Jack Stahan, a small-time firearm trader, contests that those engaged in the business of selling firearms are not going to pursue a license if they don’t have to because of the financial benefits. Strahan does business at gun shows, in addition to through Facebook, without a dealer’s license. He doesn't possess official records and doesn't run criminal background checks on anyone who purchases his products. This neglect is unsettling and unaffected by recent efforts to enforce transaction legitimacy. A study of unlicensed sellers on Armslist.com found that 4.3 percent of firearms ads posted on the site in the year through mid-October came from dealers only selling 25 to 150 guns a year.
Firearm sales don't need to be risky business. In a press conference on January 5th, President Obama outlined his plan to utilize executive action to expand and strengthen the background check process. Background checks would be broadened to cover violent criminals who can currently hide behind trusts, corporations, and cutouts in order to purchase the most dangerous firearms. This movement would also require anybody selling firearms to obtain a license and systematically conduct background checks, even over the internet and at gun shows. Failure to comply with these standards would result in criminal prosecutions, narrowing this “gun show loophole” that exempts many small sellers from keeping formal sales records.
Republicans are labeling the move for executive action as “wrong” and “illegal,” constantly citing the Second Amendment in angry threats to fight against the action in the courts. House Speaker Paul Ryan asserted that the President doesn’t value legal gun ownership, stating that, "[Obama] knows full well that the law already says that people who make their living selling firearms must be licensed, regardless of venue. Still, rather than focus on criminals and terrorists, he goes after the most law-abiding of citizens." With respect, these allegations sound like the irrelevant cries of a child fearing the loss of a toy. When looking at the actual changes that the President seeks to enforce, no law-abiding citizen would face negative impact. At most, firearm sellers face the inconvenience of filing thorough checks, which is a mild burden in the name of national safety.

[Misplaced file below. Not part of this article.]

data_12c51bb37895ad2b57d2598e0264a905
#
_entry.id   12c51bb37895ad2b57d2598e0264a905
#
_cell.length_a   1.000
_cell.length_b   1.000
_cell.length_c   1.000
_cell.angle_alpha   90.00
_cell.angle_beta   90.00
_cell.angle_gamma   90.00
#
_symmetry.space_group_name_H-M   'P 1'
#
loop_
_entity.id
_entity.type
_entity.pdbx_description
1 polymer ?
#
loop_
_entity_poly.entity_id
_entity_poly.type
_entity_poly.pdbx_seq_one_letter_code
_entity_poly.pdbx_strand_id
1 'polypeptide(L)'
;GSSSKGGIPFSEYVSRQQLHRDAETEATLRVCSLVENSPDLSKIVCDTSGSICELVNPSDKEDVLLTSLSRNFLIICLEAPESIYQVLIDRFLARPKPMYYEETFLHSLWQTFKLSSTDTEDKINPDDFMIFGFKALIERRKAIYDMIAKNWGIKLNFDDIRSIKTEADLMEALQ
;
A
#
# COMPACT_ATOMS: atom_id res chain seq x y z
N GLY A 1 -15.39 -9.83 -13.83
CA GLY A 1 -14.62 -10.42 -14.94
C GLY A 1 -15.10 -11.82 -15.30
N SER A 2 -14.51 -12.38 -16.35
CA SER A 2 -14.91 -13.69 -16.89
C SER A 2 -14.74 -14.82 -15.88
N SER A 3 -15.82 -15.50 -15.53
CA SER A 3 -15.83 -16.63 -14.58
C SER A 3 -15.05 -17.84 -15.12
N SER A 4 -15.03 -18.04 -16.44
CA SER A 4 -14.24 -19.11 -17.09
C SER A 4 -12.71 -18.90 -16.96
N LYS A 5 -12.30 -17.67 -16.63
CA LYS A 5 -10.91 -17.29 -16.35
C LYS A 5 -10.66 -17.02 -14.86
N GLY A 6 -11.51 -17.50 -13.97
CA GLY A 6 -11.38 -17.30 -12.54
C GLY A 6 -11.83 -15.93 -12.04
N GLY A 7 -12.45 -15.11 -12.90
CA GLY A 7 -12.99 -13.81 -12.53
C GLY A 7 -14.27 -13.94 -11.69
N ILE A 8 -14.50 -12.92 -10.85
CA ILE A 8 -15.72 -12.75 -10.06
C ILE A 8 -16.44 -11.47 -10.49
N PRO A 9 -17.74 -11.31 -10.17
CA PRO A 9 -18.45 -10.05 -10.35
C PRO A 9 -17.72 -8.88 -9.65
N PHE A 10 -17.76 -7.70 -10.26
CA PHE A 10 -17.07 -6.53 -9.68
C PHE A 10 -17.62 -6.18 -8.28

While it’s difficult to guarantee that these gun-safety measures will result in ironclad implementation, it's a step toward positive change. Obama acknowledges, "Each time this comes up, we are fed the excuse that common-sense reforms like background checks might not have stopped the last massacre, or the one before that, or the one before that, so why bother trying.” However, he rejects this perspective, urging America to understand that “we can't stop every act of violence, every act of evil in the world. But maybe we could try to stop one.”
To alleviate this wound on our nation, we need action. Executive action would terminate the existing leeway that provides loopholes for gun purchase. The longer that this issue is left to fester, the more lives are lost to this issue. Executive action is the most efficient way to impact this growing concern, but recent misunderstandings have fostered dangerous right-wing pushback, threatening to prolong this issue further as the body counts rise. Pushback also applies pressure on the following president to potentially repeal any change. Therefore, it's essential to understand the motivation and implications of this move. Executive action is solely under consideration with the hopes of strengthening the current regulations to prevent the loss of as much bloodshed as possible. Legislators must come together on this issue in the best interest of the nation, instead of coming at each other with guns blazing.